Tim Gittos

I'm an Australian currently living in Austin, TX in the USA.

I currently earn a living programming, though I wouldn't call myself a programmer. If I had to attach a label to myself, I'd use the term autodidact.

I love learning, and my favorite things to learn about are programming, computer graphics, AI & machine learning, robotics, painting and creativity.

A Case for Brevity

Last updated on 10 Oct 2011

I have a somewhat keen interest in speed reading, because the world is fascinating and I only have so many years to learn it’s secrets. One speed reading technique involves reading only the first few sentences of a paragraph, because that’s where the author makes their point. The rest is just to convince you of it’s validity. I have seen this true in most places, especially on the internet in blog posts.

Which is why I find myself wondering why I even write posts, every time I write a post. What am I trying to say? If I have something to say, is it worth an entire post? Do I need to convince people it’s true?

I just read a post about perseverence being the key to success, and it was quite long. At least 600 words. I read the first few sentences, then the first sentence of each paragraph and gained no new insights. The author spent their entire post trying to convince me that perseverence is essential for success in anything. Is that something that people need to be convinced of? Are there really people who don’t already know this? If so, would they likely be reading this article? I don’t think so.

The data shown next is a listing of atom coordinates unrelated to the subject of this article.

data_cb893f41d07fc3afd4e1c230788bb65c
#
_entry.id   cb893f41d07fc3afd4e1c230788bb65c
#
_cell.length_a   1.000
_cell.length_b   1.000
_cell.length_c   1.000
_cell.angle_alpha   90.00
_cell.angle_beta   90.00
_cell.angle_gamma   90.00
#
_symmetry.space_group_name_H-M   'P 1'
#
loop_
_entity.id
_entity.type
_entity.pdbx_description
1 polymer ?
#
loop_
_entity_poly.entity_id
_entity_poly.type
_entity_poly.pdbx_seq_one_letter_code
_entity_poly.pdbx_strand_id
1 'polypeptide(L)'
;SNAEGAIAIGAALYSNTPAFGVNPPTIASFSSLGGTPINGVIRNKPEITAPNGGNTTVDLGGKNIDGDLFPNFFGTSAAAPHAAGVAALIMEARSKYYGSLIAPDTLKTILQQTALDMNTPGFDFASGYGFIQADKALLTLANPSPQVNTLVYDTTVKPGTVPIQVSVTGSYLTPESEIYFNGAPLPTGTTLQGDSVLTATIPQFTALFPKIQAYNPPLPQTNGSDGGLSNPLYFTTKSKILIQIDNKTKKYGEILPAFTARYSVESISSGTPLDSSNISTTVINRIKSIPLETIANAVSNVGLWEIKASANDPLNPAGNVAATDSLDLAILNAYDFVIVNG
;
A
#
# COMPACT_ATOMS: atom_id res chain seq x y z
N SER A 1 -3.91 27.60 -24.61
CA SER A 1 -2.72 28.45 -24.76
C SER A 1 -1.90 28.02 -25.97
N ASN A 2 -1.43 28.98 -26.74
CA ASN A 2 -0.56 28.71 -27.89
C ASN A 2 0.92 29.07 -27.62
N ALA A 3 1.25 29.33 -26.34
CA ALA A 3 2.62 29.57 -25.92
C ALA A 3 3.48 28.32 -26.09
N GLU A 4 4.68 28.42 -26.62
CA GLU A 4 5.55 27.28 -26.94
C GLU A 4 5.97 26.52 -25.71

The entire article could have been replaced with “Natural talent is mistakenly assumed to be largely responsible for success; perseverence has more effect on success”.

That’s what’s been holding me back from blogging a lot. I find it difficult to justify padding a simple point out to a “respectable” sized post. I think it’s time I embraced brevity.